Click here for more of our reporting on the implications of HB 1337 in Indiana.
Ali Brown’s pregnancy felt tenuous from the moment the test came up positive in her Indianapolis apartment last year. She was among a tiny minority of people who get pregnant while using an intrauterine contraceptive device (IUD). After her IUD was removed, Brown knew she was likely to miscarry. But weeks later she was still pregnant, and excited to finally tell her friends.
Then, she went to an appointment with her midwife on June 27, 2016, four days before one of the country’s most sweeping anti-choice laws was due to take effect. Signed by Vice President Mike Pence when he was Indiana governor, HB 1337 required burial or cremation of all fetal remains, whether from an abortion or a miscarriage. Brown’s midwife gave her a chilling warning.
“She’s like, if you miscarry, you need to keep all the clothes you’re wearing,” Brown, who runs a nonprofit, told Rewire in an interview. “Don’t wash them. You need to put on a pad and you need to keep that pad. You need to keep anything you bleed on. If you took any medicine that day, make sure you know what it is.”
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Brown’s excitement about her pregnancy turned to fear.
“All of a sudden I felt like I was a walking attempted murder,” Brown said.
She began carrying gallon Ziploc bags in her purse, just in case.
Nothing in the law said people could go to jail for a miscarriage. It put the burden to ensure burial or cremation on health-care facilities, and did not impose criminal penalties. In fact, the American Civil Liberties Union of Indiana and the judge who ultimately blocked parts of the law argued it did not apply to patients who chose to take custody of fetal remains themselves. But critics said the law was vague enough that it could conceivably apply to all miscarriages, even those that happened at home.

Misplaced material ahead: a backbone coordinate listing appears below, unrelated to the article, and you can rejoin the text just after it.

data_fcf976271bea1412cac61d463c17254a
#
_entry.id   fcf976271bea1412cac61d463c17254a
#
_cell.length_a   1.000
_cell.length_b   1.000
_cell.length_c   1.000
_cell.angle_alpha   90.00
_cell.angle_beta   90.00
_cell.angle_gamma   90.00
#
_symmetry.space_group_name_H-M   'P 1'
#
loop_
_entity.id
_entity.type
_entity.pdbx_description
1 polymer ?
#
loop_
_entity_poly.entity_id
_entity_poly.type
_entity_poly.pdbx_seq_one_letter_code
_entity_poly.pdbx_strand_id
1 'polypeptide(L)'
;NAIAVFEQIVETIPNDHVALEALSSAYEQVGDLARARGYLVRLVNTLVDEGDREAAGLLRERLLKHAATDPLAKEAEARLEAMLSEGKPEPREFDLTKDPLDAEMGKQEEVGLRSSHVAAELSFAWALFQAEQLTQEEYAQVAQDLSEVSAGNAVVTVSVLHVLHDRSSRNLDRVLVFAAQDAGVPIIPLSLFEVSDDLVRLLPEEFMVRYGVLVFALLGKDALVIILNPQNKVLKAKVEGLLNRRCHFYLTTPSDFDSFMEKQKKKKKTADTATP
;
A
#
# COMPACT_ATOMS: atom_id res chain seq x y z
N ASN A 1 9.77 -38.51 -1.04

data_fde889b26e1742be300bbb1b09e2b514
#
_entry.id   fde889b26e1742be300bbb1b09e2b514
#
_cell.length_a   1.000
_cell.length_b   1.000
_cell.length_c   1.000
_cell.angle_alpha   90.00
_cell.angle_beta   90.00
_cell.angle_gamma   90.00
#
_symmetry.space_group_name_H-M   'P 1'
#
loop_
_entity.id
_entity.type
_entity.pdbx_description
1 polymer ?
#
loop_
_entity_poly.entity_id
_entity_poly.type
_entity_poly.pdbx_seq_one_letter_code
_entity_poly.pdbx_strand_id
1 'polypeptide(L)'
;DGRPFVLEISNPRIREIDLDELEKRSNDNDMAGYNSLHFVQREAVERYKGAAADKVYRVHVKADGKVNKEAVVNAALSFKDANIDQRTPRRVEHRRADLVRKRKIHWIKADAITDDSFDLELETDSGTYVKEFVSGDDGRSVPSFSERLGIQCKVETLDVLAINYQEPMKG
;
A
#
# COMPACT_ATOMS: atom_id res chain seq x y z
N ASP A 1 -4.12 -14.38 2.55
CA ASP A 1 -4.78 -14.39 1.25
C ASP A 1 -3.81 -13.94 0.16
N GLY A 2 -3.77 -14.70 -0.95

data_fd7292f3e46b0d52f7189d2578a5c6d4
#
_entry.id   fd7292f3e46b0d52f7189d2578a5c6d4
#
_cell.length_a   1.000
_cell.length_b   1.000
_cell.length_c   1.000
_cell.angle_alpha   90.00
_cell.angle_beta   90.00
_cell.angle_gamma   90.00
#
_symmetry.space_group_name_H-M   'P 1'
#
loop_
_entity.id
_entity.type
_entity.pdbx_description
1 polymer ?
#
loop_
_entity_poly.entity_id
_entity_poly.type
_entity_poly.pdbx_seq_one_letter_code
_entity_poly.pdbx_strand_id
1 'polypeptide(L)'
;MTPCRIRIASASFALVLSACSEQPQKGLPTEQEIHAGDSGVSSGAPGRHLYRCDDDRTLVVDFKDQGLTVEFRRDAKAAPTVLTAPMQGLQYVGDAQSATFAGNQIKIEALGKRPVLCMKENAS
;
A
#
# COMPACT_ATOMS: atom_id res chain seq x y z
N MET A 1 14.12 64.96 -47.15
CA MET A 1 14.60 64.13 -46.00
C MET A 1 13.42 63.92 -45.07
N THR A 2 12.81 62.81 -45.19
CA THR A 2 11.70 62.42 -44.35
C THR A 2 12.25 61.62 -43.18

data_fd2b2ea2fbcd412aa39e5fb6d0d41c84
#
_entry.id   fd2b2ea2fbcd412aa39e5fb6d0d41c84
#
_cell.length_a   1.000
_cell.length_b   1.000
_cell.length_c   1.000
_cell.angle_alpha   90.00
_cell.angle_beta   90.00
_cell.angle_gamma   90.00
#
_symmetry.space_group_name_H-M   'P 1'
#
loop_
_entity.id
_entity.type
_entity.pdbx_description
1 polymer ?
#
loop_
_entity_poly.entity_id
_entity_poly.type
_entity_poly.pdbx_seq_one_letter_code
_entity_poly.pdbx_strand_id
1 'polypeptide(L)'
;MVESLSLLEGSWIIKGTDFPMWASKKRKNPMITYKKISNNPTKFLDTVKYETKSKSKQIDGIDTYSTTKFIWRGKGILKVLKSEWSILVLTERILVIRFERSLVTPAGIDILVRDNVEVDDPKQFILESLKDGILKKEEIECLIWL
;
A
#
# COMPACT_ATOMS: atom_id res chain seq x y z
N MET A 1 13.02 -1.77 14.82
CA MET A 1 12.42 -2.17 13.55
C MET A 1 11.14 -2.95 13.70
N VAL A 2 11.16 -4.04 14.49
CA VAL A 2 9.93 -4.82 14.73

Fueling fears in the wake of the law’s passage was the case of Purvi Patel, who had been sentenced to 20 years in prison the previous March after delivering what she said was a stillborn fetus and disposing of it in a dumpster. Prosecutors accused her of taking abortion-inducing medication, even though no such drugs were found in her system. Patel was released last year after an appeals court vacated her convictions for feticide and felony neglect of a minor. Combined with the earlier case of Bei Bei Shuai, jailed after attempting suicide while pregnant, the Patel case helped make Indiana a cautionary tale for what advocates see as an expanding criminalization of pregnancy, particularly for women of color.
Patel’s ordeal began with a call to the police from an anti-choice doctor at a Catholic hospital whose foundation has donated hundreds of thousands of dollars to a chain of anti-choice fake clinics in Indiana. (For more on Rewire’s companion investigation of St. Joseph Regional Medical Center and the implications of HB 1337, click here.)
Purvi Patel was prosecuted under Indiana’s existing laws, not the anti-choice law Pence signed last year. But her case, combined with the new law, sparked fears of a wider crackdown on pregnancy loss in Indiana.
“Nobody had any real trust in the system because Purvi Patel was sitting in jail at that time,” Zach Brown, Ali’s husband and a Democratic political strategist, told Rewire. “So could they just make up another law and all of a sudden one of my friends is in jail or my wife is in jail?”
Ali Brown never had to find out. She delivered her son, Dylan, one week before Trump and Pence took the oath of office.